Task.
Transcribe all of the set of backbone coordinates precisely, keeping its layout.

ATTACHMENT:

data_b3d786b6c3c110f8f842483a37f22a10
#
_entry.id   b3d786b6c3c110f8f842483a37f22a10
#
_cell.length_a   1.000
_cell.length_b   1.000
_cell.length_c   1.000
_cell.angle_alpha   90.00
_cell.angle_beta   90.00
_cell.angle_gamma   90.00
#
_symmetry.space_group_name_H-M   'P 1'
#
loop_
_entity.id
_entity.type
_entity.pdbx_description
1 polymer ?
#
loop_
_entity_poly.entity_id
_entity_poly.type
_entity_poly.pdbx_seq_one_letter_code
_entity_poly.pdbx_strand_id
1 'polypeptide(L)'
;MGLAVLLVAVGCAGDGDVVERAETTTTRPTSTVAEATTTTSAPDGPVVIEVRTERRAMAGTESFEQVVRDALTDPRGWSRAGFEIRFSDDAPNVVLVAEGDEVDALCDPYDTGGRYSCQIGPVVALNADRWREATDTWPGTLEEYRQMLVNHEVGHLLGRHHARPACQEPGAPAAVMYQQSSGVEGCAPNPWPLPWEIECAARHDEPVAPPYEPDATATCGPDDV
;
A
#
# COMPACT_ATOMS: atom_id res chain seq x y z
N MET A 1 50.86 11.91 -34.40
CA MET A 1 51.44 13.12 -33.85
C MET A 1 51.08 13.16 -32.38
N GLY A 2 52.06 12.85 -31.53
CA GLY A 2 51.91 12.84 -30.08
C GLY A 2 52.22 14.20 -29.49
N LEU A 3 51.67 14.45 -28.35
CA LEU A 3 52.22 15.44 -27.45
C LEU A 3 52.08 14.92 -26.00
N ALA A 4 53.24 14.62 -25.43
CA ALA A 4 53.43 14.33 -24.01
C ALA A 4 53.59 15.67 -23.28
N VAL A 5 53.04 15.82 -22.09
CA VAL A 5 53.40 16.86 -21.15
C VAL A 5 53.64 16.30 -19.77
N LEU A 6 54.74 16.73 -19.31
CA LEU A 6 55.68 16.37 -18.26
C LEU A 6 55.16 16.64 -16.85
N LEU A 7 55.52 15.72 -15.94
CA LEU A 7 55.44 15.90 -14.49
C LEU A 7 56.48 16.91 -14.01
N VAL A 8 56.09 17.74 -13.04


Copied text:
data_b3d786b6c3c110f8f842483a37f22a10
#
_entry.id   b3d786b6c3c110f8f842483a37f22a10
#
_cell.length_a   1.000
_cell.length_b   1.000
_cell.length_c   1.000
_cell.angle_alpha   90.00
_cell.angle_beta   90.00
_cell.angle_gamma   90.00
#
_symmetry.space_group_name_H-M   'P 1'
#
loop_
_entity.id
_entity.type
_entity.pdbx_description
1 polymer ?
#
loop_
_entity_poly.entity_id
_entity_poly.type
_entity_poly.pdbx_seq_one_letter_code
_entity_poly.pdbx_strand_id
1 'polypeptide(L)'
;MGLAVLLVAVGCAGDGDVVERAETTTTRPTSTVAEATTTTSAPDGPVVIEVRTERRAMAGTESFEQVVRDALTDPRGWSRAGFEIRFSDDAPNVVLVAEGDEVDALCDPYDTGGRYSCQIGPVVALNADRWREATDTWPGTLEEYRQMLVNHEVGHLLGRHHARPACQEPGAPAAVMYQQSSGVEGCAPNPWPLPWEIECAARHDEPVAPPYEPDATATCGPDDV
;
A
#
# COMPACT_ATOMS: atom_id res chain seq x y z
N MET A 1 50.86 11.91 -34.40
CA MET A 1 51.44 13.12 -33.85
C MET A 1 51.08 13.16 -32.38
N GLY A 2 52.06 12.85 -31.53
CA GLY A 2 51.91 12.84 -30.08
C GLY A 2 52.22 14.20 -29.49
N LEU A 3 51.67 14.45 -28.35
CA LEU A 3 52.22 15.44 -27.45
C LEU A 3 52.08 14.92 -26.00
N ALA A 4 53.24 14.62 -25.43
CA ALA A 4 53.43 14.33 -24.01
C ALA A 4 53.59 15.67 -23.28
N VAL A 5 53.04 15.82 -22.09
CA VAL A 5 53.40 16.86 -21.15
C VAL A 5 53.64 16.30 -19.77
N LEU A 6 54.74 16.73 -19.31
CA LEU A 6 55.68 16.37 -18.26
C LEU A 6 55.16 16.64 -16.85
N LEU A 7 55.52 15.72 -15.94
CA LEU A 7 55.44 15.90 -14.49
C LEU A 7 56.48 16.91 -14.01
N VAL A 8 56.09 17.74 -13.04